Healthy, Wealthy and Wise! Energy, Nest Eggs and Ego!
We have officially kicked off summer this month–and it’s no big secret that it’s a busy, active time of year, but we can still do things that will help us be “Healthy, Wealthy and Wise”!
There’s nothing quite like the happy exhilaration and the delirious exhaustion of working hard at summer play…I guess that’s what makes it so much fun!
“Summertime passes by quickly, so you better hurry up and enjoy it!?!” CagleCartoons
Each summer brings its own unique brand of fun–but I think we can all agree that it takes a certain amount of high-octane energy to really enjoy it!! As I get a little older, using my energy wisely has become part of my summer game plan, and as a nurse I’m always looking for smart ways to help me keep pace with busy hospital schedules so I can give good patient care, while still maintaining my own health and well-being!! Recently in a “Simple Living” magazine article, I came across some great ideas on finding ways to get an extra energy boots when needed.
The key to having a good energy level is ramping up your metabolism, and with these few practical reminders, it’s much easier to adjust than I would have ever imagined!
♦ Drink plenty of water. Water is the purest way of removing toxins from your body to help revitalize it!! (At the very least, I’ve had to make it a habit to drink a big glass of water before each meal.)
♦ Reduce meal sizes and incorporate a few healthy snacks into your daily diet. Eating this way can help you maintain energy by eating more frequently and avoiding the sluggish feeling you get from heavy meals; include higher protein snacks with less sugar and carbohydrates. When I eat a boiled egg or natural peanut butter on some whole grain crackers instead of sugary snacks, I notice a huge difference in my energy level. It takes some planning when you go to the grocery store, but it is worth it when you feel so much better! (More healthy snack ideas coming soon.)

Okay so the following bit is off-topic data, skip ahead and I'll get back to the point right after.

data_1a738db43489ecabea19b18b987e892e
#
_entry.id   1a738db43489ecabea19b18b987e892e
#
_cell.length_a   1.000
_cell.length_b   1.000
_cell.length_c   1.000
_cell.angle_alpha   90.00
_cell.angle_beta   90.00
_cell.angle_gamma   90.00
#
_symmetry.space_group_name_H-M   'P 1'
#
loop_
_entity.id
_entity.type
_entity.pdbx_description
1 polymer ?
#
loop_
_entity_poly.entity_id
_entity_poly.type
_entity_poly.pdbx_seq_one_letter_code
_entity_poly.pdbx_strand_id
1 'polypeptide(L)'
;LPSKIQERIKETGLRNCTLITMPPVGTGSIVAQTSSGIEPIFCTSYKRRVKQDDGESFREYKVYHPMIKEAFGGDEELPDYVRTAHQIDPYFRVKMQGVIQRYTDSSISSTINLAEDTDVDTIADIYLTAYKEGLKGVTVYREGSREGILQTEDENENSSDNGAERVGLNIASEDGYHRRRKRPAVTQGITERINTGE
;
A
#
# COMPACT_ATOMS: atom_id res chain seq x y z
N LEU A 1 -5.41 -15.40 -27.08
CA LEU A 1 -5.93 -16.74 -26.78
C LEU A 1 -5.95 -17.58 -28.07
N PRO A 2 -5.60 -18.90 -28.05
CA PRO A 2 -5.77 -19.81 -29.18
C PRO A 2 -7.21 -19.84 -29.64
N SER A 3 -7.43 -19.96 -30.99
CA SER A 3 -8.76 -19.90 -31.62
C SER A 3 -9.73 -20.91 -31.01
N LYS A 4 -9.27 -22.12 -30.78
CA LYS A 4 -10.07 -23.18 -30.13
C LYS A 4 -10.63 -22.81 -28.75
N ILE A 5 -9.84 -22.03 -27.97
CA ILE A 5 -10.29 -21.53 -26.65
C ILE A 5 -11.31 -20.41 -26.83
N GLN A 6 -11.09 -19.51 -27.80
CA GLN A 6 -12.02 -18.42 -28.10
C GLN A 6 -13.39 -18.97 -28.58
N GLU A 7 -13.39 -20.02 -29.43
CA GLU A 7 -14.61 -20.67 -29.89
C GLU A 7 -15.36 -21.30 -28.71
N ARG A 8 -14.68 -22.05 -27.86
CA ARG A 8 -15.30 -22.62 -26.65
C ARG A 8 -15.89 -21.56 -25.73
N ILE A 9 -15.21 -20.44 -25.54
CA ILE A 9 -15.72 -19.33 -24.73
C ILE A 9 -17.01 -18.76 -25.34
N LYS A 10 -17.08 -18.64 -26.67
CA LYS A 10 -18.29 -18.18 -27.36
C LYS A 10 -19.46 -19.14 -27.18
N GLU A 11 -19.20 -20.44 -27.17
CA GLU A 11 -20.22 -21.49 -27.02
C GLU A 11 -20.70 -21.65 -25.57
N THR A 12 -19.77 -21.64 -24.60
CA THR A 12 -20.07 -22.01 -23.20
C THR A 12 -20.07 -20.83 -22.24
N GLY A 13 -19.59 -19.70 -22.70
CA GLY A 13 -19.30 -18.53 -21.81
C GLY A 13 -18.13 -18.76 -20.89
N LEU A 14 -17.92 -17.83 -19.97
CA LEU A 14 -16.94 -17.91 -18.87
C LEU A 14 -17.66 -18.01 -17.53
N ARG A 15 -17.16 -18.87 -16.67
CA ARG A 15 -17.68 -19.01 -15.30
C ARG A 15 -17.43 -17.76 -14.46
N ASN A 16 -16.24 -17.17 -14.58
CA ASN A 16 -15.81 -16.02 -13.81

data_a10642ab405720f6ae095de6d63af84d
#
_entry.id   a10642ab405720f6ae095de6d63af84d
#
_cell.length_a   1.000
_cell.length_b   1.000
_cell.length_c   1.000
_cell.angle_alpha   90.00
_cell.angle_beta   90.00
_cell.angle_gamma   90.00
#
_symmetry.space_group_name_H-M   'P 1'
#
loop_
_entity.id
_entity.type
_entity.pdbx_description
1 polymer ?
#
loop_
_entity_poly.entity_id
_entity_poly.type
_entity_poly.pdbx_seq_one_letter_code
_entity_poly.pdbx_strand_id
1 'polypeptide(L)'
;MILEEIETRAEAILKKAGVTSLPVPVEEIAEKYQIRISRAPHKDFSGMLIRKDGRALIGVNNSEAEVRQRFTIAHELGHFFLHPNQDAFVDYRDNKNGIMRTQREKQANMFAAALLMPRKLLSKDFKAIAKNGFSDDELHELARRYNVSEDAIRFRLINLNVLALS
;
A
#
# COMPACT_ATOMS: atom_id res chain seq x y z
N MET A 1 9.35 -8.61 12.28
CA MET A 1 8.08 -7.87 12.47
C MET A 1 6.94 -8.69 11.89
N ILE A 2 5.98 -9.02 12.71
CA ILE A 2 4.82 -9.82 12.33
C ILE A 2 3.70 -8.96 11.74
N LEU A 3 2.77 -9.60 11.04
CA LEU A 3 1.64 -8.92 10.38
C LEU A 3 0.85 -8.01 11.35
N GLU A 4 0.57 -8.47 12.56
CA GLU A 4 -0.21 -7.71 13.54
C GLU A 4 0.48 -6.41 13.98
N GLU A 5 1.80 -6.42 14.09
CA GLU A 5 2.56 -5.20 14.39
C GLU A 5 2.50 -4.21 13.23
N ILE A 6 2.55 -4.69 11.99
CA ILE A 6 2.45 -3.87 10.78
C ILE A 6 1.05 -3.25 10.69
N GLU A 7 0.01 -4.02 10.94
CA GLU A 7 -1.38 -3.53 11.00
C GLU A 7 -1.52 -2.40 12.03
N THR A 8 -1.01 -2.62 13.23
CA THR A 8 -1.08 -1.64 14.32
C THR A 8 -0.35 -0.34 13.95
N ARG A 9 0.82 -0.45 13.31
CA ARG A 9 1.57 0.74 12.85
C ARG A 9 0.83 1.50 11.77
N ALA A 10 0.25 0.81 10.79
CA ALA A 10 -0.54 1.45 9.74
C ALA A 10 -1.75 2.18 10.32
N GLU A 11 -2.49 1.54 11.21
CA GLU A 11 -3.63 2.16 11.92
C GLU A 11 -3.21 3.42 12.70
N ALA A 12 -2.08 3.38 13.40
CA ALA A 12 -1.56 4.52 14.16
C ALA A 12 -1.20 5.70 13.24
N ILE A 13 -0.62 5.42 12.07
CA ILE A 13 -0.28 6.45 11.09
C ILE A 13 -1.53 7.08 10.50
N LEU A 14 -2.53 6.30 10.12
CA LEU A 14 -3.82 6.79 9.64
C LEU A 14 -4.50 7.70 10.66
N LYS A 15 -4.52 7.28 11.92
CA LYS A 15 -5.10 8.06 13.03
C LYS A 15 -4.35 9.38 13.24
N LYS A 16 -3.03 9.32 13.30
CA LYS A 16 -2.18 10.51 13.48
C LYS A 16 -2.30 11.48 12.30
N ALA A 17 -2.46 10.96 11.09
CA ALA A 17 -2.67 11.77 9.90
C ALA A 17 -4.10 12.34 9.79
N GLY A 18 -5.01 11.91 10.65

♦ Exercise in short bursts throughout the day. There’s no doubt that strenuous exercise burns a lot of calories, but when you break your exercise into smaller, more frequent periods of activity, your metabolism will also increase without causing a spike in your appetite. Shorter exercise sessions can help build and maintain lean muscle mass easier and save wear and tear on joints! (I’ve tried doing a couple of 20-30 minute exercise sessions each day and have found I feel more energized afterward–they’re a nice change from my usual routine.)
♦ Get the sleep your body and mind need. It’s definitely easier said than done, but the average person should aim for 7 hours of sleep at night, and try to maintain a consistent sleep schedule, even on the weekends.
“It’s a happy talent to know how to play well!” Ralph Waldo Emerson
June seems to be a popular month for people to retire…after all, why not get your summer underway knowing that it is the beginning of your extended leisure living time! (My parents used to say, however, that they were never so busy than when my dad retired.)